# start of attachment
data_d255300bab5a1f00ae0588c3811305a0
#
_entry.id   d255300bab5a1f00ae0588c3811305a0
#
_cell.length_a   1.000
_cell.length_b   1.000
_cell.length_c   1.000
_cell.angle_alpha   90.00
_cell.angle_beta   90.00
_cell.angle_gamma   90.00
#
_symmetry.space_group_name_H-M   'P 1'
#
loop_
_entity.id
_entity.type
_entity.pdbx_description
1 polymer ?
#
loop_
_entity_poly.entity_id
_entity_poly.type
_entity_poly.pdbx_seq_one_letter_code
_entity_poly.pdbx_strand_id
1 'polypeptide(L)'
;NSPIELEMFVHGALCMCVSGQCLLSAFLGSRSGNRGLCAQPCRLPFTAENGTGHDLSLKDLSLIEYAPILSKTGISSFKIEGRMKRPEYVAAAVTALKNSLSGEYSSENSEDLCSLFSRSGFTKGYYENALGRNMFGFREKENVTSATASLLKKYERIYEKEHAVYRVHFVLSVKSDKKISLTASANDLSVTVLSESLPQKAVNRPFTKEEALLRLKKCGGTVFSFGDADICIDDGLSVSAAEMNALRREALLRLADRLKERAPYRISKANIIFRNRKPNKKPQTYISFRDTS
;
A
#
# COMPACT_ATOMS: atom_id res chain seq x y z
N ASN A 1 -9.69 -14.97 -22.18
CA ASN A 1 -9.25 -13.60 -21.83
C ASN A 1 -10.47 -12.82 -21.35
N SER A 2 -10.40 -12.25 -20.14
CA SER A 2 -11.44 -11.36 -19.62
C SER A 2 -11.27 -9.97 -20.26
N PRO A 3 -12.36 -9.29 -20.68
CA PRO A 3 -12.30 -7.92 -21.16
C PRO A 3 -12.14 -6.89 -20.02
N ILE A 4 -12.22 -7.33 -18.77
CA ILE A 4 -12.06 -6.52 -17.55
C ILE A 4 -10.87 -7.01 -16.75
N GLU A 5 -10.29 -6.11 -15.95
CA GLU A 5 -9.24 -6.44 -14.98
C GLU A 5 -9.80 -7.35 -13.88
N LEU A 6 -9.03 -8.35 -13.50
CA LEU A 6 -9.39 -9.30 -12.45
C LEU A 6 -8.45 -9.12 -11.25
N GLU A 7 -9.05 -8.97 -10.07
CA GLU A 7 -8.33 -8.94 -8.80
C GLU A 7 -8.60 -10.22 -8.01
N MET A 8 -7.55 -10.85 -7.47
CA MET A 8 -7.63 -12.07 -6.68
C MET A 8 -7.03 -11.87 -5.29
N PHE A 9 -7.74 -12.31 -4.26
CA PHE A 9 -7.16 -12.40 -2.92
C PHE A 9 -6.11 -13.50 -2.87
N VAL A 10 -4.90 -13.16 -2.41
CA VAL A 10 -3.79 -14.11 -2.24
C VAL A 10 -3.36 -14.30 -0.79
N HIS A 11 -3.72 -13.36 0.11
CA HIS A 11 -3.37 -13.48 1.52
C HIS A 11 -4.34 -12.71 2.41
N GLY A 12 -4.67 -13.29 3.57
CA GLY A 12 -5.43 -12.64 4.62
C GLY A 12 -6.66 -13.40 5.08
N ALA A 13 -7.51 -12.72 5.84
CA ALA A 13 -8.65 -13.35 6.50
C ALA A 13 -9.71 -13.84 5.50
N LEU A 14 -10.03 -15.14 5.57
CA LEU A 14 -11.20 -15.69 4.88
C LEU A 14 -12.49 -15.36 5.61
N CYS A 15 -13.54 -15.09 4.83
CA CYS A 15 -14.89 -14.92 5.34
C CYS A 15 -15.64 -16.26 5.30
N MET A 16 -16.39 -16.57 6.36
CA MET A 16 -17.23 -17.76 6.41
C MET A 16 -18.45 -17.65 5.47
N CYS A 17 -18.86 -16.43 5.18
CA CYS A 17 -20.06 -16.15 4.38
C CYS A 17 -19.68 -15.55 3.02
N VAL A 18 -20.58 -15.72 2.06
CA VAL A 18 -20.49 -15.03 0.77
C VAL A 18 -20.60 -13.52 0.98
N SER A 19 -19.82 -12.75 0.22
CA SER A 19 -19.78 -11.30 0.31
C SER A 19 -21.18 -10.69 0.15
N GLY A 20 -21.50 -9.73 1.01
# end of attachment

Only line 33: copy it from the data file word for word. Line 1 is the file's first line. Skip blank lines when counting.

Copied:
C ASN A 1 -10.47 -12.82 -21.35